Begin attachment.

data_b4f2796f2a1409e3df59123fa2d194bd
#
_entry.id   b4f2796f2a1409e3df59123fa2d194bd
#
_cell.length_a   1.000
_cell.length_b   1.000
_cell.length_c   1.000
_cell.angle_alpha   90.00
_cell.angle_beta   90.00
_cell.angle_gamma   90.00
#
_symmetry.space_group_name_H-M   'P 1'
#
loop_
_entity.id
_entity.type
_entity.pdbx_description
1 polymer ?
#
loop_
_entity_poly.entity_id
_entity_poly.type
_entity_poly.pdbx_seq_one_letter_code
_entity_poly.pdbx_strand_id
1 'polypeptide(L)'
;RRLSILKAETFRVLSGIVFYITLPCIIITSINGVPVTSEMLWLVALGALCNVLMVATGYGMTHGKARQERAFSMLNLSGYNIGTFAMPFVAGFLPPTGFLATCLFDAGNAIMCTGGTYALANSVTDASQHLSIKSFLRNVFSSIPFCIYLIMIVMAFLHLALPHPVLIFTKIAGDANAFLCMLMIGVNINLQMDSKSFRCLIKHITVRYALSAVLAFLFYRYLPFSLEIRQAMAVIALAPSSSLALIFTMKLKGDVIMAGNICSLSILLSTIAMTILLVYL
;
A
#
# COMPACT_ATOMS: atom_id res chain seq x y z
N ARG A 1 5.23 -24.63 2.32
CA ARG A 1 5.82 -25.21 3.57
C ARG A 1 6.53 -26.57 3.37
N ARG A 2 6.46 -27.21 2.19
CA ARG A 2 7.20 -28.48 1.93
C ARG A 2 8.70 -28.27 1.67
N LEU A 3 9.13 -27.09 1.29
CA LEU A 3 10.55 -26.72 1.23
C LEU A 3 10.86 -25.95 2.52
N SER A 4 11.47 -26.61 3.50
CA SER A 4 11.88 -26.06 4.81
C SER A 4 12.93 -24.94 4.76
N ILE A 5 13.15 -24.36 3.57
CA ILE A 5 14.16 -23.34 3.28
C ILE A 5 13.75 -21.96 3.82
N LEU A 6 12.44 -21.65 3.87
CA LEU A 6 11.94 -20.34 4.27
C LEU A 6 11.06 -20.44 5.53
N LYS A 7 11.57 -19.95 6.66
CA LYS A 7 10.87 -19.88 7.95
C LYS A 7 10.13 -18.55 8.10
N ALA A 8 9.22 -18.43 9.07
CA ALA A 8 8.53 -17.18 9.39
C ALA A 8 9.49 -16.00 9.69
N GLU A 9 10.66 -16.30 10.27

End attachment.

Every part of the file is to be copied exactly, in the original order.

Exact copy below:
data_b4f2796f2a1409e3df59123fa2d194bd
#
_entry.id   b4f2796f2a1409e3df59123fa2d194bd
#
_cell.length_a   1.000
_cell.length_b   1.000
_cell.length_c   1.000
_cell.angle_alpha   90.00
_cell.angle_beta   90.00
_cell.angle_gamma   90.00
#
_symmetry.space_group_name_H-M   'P 1'
#
loop_
_entity.id
_entity.type
_entity.pdbx_description
1 polymer ?
#
loop_
_entity_poly.entity_id
_entity_poly.type
_entity_poly.pdbx_seq_one_letter_code
_entity_poly.pdbx_strand_id
1 'polypeptide(L)'
;RRLSILKAETFRVLSGIVFYITLPCIIITSINGVPVTSEMLWLVALGALCNVLMVATGYGMTHGKARQERAFSMLNLSGYNIGTFAMPFVAGFLPPTGFLATCLFDAGNAIMCTGGTYALANSVTDASQHLSIKSFLRNVFSSIPFCIYLIMIVMAFLHLALPHPVLIFTKIAGDANAFLCMLMIGVNINLQMDSKSFRCLIKHITVRYALSAVLAFLFYRYLPFSLEIRQAMAVIALAPSSSLALIFTMKLKGDVIMAGNICSLSILLSTIAMTILLVYL
;
A
#
# COMPACT_ATOMS: atom_id res chain seq x y z
N ARG A 1 5.23 -24.63 2.32
CA ARG A 1 5.82 -25.21 3.57
C ARG A 1 6.53 -26.57 3.37
N ARG A 2 6.46 -27.21 2.19
CA ARG A 2 7.20 -28.48 1.93
C ARG A 2 8.70 -28.27 1.67
N LEU A 3 9.13 -27.09 1.29
CA LEU A 3 10.55 -26.72 1.23
C LEU A 3 10.86 -25.95 2.52
N SER A 4 11.47 -26.61 3.50
CA SER A 4 11.88 -26.06 4.81
C SER A 4 12.93 -24.94 4.76
N ILE A 5 13.15 -24.36 3.57
CA ILE A 5 14.16 -23.34 3.28
C ILE A 5 13.75 -21.96 3.82
N LEU A 6 12.44 -21.65 3.87
CA LEU A 6 11.94 -20.34 4.27
C LEU A 6 11.06 -20.44 5.53
N LYS A 7 11.57 -19.95 6.66
CA LYS A 7 10.87 -19.88 7.95
C LYS A 7 10.13 -18.55 8.10
N ALA A 8 9.22 -18.43 9.07
CA ALA A 8 8.53 -17.18 9.39
C ALA A 8 9.49 -16.00 9.69
N GLU A 9 10.66 -16.30 10.27